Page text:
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Sigmoidoscopy is a procedure by which a doctor inserts either a short and rigid or slightly longer and flexible fiber-optic tube into the rectum to examine the lower portion of the large intestine (or bowel).
Sigmoidoscopy is used most often in screening for colorectal cancer or to determine the cause of rectal bleeding.
Cancer of the rectum and colon is the second most common cancer in the United States, and claims the lives of approximately 60, 000 people annually. As a result, cancer authorities now recommend that people over 50 be screened for colorectal cancer every three to five years. Screening at an earlier age should be done on patients who have a family history of colon or rectal cancer, or small growths in the colon (polyps).
Individuals with inflammatory bowel disease (Crohn's colitis or ulcerative colitis) are at increased risk for colorectal cancer and should begin their screenings at a younger age, and be screened more frequently. Many doctors screen such patients more often than every three to five years. Those with ulcerative colitis should be screened beginning 10 years after the onset of disease; those with Crohn's colitis beginning 15 years after the onset of disease.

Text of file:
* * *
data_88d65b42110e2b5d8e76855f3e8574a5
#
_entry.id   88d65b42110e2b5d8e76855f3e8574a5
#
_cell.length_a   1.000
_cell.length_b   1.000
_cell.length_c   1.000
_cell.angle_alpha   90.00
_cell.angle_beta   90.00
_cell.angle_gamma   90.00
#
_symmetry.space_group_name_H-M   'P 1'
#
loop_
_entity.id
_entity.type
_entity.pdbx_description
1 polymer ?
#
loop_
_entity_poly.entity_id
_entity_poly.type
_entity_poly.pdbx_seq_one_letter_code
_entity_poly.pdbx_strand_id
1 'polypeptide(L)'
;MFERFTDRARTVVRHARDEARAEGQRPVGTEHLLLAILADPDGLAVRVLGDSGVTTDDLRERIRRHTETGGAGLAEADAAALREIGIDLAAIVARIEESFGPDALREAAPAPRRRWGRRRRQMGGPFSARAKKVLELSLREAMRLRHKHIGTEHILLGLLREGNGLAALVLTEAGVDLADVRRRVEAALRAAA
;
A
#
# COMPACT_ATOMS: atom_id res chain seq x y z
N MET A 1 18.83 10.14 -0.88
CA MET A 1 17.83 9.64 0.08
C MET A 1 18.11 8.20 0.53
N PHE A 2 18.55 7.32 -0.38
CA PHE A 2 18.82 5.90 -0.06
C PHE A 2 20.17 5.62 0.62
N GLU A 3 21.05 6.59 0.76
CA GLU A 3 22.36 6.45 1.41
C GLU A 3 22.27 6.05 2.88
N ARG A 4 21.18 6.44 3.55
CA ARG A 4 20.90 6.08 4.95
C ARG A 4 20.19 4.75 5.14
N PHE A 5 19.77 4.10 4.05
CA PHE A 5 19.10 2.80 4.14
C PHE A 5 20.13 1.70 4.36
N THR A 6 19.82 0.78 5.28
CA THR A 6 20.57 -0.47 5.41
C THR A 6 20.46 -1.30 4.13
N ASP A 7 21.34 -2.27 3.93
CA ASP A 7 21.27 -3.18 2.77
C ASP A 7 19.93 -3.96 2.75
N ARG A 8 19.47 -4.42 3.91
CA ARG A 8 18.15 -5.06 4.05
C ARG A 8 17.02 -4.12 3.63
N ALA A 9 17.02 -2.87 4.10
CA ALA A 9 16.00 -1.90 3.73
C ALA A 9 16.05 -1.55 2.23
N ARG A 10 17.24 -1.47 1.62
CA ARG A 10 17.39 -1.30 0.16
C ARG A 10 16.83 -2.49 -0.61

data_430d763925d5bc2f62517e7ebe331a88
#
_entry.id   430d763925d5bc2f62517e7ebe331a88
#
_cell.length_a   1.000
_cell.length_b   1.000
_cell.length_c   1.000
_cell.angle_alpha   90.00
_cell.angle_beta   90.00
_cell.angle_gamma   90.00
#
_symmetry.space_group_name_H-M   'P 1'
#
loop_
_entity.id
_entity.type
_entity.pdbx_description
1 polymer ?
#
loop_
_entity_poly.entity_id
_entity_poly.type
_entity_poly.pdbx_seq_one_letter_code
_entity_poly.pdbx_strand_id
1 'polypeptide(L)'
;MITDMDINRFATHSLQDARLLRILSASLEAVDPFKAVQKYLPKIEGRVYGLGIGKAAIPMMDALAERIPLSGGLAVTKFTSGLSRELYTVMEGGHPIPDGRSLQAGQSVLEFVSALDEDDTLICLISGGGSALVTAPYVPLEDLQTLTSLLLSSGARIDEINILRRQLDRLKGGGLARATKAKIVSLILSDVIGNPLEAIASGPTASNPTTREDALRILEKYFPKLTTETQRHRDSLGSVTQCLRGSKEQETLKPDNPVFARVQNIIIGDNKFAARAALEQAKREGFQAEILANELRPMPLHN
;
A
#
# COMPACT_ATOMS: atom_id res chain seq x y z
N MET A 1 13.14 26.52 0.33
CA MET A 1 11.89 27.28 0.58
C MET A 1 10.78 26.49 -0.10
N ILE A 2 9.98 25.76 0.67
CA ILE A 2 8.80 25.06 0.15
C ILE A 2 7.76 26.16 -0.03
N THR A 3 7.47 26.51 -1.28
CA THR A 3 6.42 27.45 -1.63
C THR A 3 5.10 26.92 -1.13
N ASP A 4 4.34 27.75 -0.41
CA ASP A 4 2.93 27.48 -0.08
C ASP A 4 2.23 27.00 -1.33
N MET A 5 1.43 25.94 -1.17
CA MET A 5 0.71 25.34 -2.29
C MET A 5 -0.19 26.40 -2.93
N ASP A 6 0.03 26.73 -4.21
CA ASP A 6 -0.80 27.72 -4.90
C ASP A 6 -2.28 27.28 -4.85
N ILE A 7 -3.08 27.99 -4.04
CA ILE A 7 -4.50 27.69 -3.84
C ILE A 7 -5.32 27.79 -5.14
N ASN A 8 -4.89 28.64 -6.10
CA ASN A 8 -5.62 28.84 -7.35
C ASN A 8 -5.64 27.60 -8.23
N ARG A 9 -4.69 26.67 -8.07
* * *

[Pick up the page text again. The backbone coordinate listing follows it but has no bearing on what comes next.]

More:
Some doctors prefer to do this screening with a colonoscope, which allows them to see the entire colon (certain patients, such as those with Crohn's colitis or ulcerative colitis, must be screened with a colonoscope). However, compared with sigmoidoscopy, colonoscopy is a longer process, causes more discomfort, and is more costly.
Studies have indicated that about one quarter of all precancerous or small cancerous growths in the colorectal region can be seen with a rigid sigmoidoscope. The longer, flexible version, which is the primary type of sigmoidoscope used in the screening process, can detect more than half of all growths in this region. This examination is usually performed in combination with a fecal occult blood test, in an effort to increase detection of polyps and cancers that lie beyond the scope's reach.
Author Info: Jon H. Zonderman, The Gale Group Inc., Gale, Detroit, Gale Encyclopedia of Cancer, 2002
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